The lower 21 miles of the St. Louis River, the largest U.S. tributary to Lake Superior, form the 4856 ha St. Louis River estuary. Despite the effects of more than 100 years of industrialized and urban development as a major Great Lakes port, the estuary remains the most significant source of biological productivity for western Lake Superior, and provides important wetland, sand beach, forested, and aquatic habitat types for a wide variety of fish and wildlife communities.
The lower St. Louis River and surrounding watershed were designated an “Area of Concern” (AOC) under the Great Lakes Water Quality Agreement in 1989 because of the presence of chemical contaminants, poor water quality, reduced fish and wildlife populations, and habitat loss. Nine Beneficial Use Impairments (BUIs) have been identified in the AOC, including: Loss of Fish and Wildlife Habitat, Degraded Fish and Wildlife Populations, Degradation of Benthos, and Fish Tumors and Deformities. The St. Louis River Citizens Action Committee, now the St. Louis River Alliance (SLRA), was formed in 1996 to facilitate meeting the needs of the AOC. Following the recommendations of the St. Louis River AOC Stage II Remedial Action Plan, the SLRA completed the Lower St. Louis River Habitat Plan (Habitat Plan) in 2002 as “an estuary-wide guide for resource management and conservation that would lead to adequate representation, function, and protection of ecological systems in the St. Louis River, so as to sustain biological productivity, native biodiversity, and ecological integrity.” The SLRA also facilitated development of “Delisting Targets” for each BUI in the St. Louis River AOC in December 2008.
The Habitat Plan identified several sites within the AOC with significant habitat limitations. One of these sites, the “21st Avenue West Habitat Complex” (approximately 215 ha; Map 1), was identified by a focus group within the SLRA Habitat Workgroup as a priority for a “remediation-to-restoration” project. The focus group subsequently developed a general description of desired future ecological conditions at the 21st Avenue West Habitat Complex, hereafter referred to as the ‘Project Area’, including known present conditions and limiting factors of the area. In addition, the focus group recommended a process to develop specific plans and actions to achieve the desired outcomes at the site. As the next step toward the creation of an “Ecological Design” for the Project Area, Natural Resource Research Institute researchers, in cooperation with USFWS, USEPA, MPCA, MnDNR, and other partners, sampled the 21st Avenue West site in late summer of 2011 to establish baseline information on vegetation, sediment types, benthic macroinvertebrates, toxins and bird usage of the area. This work will inform development of an ecological design that will allow assessment of restoration scenarios in the Project Area. The project will build on the 40th Ave West Remediation to Restoration effort, which developed an aquatic vegetation model based on depth, energy environment (predicted from a fetch model), water clarity, and other environmental factors. The model allows the evaluation of restoration scenarios involving changes in bathymetry, remediation or enhancement of substrate, reduction in wave energy, and other strategies. In this report we also incorporate a hydrodynamic model of the estuary to inform the ecological design process. Relationships between vegetation and the macroinvertebrate and avian communities will provide information on the efficacy of these strategies in remediating and restoring overall habitat and biological productivity in the 21st Avenue West Habitat Complex. This project was funded under USFWS Cooperative Agreement Number F11AC00517; full details of the project can be found in Attachment 1 of that Agreement.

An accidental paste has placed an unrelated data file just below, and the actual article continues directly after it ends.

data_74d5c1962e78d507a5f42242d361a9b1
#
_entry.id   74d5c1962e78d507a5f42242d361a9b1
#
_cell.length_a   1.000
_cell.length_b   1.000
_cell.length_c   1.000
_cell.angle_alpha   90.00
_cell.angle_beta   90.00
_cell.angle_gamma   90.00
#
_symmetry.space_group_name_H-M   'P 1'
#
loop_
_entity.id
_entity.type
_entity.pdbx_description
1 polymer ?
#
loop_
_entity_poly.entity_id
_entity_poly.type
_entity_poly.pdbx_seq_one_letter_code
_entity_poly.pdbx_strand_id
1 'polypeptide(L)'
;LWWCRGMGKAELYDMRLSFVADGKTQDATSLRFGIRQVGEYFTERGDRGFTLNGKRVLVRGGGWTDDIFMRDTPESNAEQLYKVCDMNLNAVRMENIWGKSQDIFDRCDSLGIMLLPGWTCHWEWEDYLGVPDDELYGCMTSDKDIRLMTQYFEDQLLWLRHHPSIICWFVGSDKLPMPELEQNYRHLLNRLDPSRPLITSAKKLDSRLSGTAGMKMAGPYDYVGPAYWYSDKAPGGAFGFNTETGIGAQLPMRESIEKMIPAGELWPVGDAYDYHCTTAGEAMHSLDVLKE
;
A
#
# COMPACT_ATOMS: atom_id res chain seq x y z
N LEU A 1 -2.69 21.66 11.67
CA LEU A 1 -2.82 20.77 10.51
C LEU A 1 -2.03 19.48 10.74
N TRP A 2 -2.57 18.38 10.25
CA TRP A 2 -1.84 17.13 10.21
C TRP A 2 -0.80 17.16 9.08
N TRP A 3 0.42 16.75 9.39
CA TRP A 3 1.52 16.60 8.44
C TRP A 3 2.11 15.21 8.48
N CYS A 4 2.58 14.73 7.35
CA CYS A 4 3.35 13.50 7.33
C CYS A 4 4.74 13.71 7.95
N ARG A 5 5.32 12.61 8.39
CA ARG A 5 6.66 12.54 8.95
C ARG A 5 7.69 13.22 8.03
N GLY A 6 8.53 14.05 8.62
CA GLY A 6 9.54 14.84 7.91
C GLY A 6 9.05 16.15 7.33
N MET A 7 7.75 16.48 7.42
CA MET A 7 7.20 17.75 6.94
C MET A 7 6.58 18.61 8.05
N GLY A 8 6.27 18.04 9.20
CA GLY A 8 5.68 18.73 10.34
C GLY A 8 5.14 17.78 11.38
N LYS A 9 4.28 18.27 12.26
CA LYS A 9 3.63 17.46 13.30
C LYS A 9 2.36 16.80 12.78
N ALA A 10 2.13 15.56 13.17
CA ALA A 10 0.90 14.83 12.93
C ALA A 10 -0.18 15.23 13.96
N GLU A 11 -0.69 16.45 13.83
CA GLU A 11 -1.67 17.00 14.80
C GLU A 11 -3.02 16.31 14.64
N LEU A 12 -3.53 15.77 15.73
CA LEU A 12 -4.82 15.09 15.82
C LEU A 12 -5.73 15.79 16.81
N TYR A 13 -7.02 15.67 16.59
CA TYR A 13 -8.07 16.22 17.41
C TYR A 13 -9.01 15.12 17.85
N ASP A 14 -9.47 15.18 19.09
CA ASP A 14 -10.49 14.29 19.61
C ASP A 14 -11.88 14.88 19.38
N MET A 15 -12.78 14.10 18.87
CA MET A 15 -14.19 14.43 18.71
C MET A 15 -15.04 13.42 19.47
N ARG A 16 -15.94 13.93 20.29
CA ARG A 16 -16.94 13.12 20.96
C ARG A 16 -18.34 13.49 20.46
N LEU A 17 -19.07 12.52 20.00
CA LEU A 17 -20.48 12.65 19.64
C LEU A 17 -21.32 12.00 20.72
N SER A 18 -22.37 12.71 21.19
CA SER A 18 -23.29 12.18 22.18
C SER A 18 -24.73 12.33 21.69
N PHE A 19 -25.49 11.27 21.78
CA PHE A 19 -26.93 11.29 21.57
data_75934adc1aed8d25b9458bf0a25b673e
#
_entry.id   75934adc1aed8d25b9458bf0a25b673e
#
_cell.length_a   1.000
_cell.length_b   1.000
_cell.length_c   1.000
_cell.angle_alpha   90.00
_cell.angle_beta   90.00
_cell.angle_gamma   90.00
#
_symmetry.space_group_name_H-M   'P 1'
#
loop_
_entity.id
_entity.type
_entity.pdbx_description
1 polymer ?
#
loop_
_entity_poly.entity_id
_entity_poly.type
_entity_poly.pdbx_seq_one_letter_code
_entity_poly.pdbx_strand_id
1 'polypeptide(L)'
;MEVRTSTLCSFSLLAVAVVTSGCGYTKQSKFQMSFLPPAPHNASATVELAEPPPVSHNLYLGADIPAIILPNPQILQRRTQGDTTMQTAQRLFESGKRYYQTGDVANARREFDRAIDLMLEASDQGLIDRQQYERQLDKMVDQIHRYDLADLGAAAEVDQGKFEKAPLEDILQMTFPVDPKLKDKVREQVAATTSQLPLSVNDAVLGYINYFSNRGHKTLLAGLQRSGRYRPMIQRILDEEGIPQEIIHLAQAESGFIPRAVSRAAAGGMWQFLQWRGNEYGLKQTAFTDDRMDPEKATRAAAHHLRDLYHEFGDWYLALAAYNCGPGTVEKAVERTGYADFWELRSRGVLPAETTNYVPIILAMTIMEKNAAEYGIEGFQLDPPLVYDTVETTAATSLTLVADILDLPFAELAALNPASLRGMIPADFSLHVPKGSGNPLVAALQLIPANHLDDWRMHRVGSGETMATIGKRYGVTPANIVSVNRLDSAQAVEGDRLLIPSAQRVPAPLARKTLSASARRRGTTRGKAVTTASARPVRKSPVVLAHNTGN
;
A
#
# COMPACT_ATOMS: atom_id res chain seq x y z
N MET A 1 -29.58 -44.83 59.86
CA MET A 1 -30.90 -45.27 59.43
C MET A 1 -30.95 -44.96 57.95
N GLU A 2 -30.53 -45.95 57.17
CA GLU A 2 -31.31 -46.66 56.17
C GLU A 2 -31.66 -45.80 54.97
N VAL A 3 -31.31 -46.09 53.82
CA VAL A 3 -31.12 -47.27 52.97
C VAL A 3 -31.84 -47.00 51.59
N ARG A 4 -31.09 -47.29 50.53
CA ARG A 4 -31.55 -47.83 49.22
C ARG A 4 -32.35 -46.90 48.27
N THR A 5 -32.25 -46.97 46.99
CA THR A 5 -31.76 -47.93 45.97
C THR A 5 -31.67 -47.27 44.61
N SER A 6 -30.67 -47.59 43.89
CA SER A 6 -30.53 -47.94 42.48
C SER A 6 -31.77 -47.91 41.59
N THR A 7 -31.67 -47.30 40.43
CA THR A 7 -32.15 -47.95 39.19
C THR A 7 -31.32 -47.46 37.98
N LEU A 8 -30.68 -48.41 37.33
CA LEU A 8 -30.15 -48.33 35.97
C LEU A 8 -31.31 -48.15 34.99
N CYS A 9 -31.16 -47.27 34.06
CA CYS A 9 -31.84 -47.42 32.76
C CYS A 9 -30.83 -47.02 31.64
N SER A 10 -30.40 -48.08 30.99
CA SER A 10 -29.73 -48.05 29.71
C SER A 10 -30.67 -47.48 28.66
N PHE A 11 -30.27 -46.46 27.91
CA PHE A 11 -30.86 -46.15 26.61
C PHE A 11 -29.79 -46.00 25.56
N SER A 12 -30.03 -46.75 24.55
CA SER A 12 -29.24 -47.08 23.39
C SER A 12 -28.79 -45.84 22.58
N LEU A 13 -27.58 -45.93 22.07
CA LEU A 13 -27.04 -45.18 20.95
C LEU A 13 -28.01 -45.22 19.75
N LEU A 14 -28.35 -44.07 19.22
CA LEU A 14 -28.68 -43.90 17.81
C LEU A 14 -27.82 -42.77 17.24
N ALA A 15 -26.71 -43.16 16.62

Host, George E; Reschke, Carol; Brady, Valerie; Breneman, Dan; Dumke, Josh; Niemi, Gerald J; Austin, Jay; James, Matthew; Johnson, Lucinda B.
21st Avenue West Remediation to Restoration Project: Biological Survey and Hydrodynamic Modeling Results.
University of Minnesota Duluth.
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